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The bust of Lord Moynihan adorns the top of the staircase of the old Leeds Teaching Hospital on Great George Street in Leeds, Yorkshire, United Kingdom.

Although, Lord Moynihan is more famed for his phrase ‘heart of a lion and hands of a woman’, we believe his insight into the handling of tissues with purposeful, quiet and effective movements is more pertinent.  This refers to lightness of touch and the rhythm and flow of an operation. We have all witnessed expert surgeon at work; their action is deliberate and soft. There is no wasted movement. The time it takes an expert surgeon to put a needle through the tissue is much the same as for a trainee i.e. the ‘ SYSTOLE – action’ (although the trainee frequently lacks the understanding of the movement) but the time to take the next stitch is significantly deferent i.e. DIASTOLE – inaction (compounded by a lack of understanding of the geometry, posture and functional anatomy of the upper limb to effect the correct movement).  

BBASS explains basic surgical techniques and offers a framework for practice for the aspiring surgeon at any level.  The concept is drawn from the learning of Martial Arts. The power and speed of the techniques in Martial Arts can only be attained with the correct adherence and understanding of the basic movements.  Martial Art extols fundamental principles that apply to surgery.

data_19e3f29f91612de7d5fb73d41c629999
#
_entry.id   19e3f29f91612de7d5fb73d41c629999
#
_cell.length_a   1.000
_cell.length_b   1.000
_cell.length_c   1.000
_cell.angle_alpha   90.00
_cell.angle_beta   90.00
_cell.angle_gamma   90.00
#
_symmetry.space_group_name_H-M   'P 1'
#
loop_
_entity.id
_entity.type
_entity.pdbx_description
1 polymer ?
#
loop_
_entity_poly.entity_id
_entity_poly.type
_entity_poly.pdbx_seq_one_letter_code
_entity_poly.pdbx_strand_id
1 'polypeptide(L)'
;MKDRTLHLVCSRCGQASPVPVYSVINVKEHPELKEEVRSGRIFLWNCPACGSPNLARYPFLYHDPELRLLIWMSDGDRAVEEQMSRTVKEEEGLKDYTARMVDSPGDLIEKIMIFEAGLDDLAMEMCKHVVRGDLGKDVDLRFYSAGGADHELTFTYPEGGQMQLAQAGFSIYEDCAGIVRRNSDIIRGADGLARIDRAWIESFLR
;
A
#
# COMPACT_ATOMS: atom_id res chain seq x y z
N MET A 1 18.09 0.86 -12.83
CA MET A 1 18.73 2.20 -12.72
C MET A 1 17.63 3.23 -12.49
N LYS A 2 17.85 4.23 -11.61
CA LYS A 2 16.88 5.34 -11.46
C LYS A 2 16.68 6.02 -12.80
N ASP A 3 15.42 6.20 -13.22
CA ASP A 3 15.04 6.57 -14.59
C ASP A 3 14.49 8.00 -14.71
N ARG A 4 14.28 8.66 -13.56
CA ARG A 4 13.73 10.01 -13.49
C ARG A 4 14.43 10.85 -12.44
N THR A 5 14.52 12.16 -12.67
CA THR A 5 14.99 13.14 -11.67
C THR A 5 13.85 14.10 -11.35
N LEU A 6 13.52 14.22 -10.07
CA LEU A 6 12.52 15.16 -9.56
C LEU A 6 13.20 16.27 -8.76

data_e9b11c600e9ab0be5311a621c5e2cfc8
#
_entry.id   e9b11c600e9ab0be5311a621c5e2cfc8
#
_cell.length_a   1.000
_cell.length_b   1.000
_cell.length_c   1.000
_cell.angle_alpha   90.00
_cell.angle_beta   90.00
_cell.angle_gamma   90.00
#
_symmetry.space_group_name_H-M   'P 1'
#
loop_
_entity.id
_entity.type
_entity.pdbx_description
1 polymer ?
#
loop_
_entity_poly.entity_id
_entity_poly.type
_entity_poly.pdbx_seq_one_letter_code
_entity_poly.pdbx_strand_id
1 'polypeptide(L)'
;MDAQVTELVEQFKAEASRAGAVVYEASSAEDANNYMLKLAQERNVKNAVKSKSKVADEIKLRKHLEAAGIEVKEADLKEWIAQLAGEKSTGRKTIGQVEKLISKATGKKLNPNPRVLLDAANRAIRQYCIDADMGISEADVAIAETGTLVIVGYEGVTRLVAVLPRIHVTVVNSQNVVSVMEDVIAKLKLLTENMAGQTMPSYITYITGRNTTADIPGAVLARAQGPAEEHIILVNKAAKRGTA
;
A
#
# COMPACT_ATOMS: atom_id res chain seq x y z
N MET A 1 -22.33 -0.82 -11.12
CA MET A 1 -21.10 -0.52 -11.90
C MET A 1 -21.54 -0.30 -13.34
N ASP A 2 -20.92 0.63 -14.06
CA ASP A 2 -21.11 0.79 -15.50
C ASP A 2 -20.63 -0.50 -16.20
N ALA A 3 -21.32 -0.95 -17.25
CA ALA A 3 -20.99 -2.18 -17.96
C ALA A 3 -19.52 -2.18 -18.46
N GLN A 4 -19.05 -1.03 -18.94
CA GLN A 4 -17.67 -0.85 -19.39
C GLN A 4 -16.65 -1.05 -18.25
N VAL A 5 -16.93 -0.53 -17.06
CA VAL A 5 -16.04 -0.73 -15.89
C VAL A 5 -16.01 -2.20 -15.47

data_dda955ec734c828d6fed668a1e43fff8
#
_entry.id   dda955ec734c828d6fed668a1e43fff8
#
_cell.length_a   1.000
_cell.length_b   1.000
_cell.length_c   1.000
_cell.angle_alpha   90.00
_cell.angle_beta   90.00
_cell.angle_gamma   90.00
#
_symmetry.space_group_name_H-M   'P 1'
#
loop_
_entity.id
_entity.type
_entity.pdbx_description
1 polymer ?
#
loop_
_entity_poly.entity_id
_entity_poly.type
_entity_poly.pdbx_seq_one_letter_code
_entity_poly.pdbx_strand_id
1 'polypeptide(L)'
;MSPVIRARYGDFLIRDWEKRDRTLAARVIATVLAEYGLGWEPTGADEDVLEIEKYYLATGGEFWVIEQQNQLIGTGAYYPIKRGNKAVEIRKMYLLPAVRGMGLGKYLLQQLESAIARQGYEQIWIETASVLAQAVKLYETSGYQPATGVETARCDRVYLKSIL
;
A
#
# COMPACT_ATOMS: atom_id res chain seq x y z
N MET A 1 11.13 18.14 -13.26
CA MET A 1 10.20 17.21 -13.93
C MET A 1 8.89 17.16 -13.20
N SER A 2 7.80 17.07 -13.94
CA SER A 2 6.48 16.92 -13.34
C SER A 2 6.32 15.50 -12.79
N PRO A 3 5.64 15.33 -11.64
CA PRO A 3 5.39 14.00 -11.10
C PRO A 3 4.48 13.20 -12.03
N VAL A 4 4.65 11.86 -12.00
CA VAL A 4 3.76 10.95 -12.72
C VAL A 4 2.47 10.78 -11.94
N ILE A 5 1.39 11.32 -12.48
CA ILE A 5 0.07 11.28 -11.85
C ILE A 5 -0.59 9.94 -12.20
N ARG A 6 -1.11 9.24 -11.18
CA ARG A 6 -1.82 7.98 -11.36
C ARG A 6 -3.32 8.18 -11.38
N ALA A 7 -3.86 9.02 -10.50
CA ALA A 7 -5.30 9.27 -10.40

– Mastery is not absolute
– It is not a ‘final destination’
– You are always refining your skills
– Correctness
– Patience
– Persistence
– Perseverance
– Effort over Skill
– Self-Control

These principles are further reinforced in a Samurai text – The Book of Five Rings by a warrior and philosopher of 1600’s

We believe these are the tenets are ideal for the mastery of surgery and note that in Japan the legacy of the Samurai does live on in the development of surgery and surgical dynasties